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Thursday, 12 August 2004
Page: 26483

Senator NETTLE (12:27 PM) —by leave—We seem to be having urgency in government priorities made on the run across the chamber, without any discussion with people on the crossbench. There appeared to be very little discussion with the opposition, who are unclear as to what the position is. All of a sudden we have the Manager of Government Business in the Senate coming into the chamber and moving a motion to say that these bills are urgent. All of a sudden the government have reprioritised the lengthy list we had before and said, `These are our bills, these bills are urgent and we want the Senate to immediately acknowledge that these are the urgent government priorities.' We have not even had put forward a proposal, an explanation, a reason or a rationale. There has been no discussion beforehand. The Manager of Government Business in the Senate has simply come in and said to the Senate, without any notification: `Join with me and say these are the priority urgent bills for the government.'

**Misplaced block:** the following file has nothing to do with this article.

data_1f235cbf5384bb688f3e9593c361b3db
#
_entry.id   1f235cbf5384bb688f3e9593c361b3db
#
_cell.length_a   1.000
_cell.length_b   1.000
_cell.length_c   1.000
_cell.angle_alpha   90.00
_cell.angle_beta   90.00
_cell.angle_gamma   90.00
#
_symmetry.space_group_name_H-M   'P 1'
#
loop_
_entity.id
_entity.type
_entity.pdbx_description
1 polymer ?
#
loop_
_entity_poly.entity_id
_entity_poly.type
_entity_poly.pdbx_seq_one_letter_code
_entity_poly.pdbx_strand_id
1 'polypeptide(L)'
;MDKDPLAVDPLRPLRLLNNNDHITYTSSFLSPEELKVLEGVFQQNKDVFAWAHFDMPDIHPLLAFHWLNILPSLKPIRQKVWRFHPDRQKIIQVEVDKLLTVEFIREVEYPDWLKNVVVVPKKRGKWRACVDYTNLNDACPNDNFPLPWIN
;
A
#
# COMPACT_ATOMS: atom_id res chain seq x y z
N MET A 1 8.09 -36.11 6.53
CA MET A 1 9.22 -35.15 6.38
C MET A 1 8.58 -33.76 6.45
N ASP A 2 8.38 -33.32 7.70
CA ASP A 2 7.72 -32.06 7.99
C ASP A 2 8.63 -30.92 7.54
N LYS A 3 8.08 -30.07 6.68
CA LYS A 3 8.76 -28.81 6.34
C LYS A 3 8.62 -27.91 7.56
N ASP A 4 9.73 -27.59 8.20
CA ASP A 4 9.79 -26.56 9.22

It is not acceptable. This is not the first time today that it has happened. We have had the government coming in and saying: `All of a sudden we have changed our minds. These bills which were not urgent yesterday are automatically urgent.' Now they have changed it again and they are going to add on another few bills. They say, `These are the bills we are going to say are urgent now.' It is the most obscure way to run business. They are ramming stuff through with no discussion beforehand. They say: `This bill is urgent. Now this bill is urgent. Now these three bills are urgent. We are going to change our minds.' There is no discussion beforehand; they just come in and, bang, say that these bills are urgent. They cut off the discussion that is occurring right now. It seems to be the most absurd way to run a process. We are already sitting far longer because the government and the opposition could not reach agreement on their fiddling around the edges of the free trade agreement. It is not what the Greens think is an acceptable way to be running government business here in the Senate. (Quorum formed)

Question put:

That the motion (Senator Ian Campbell's) be agreed to.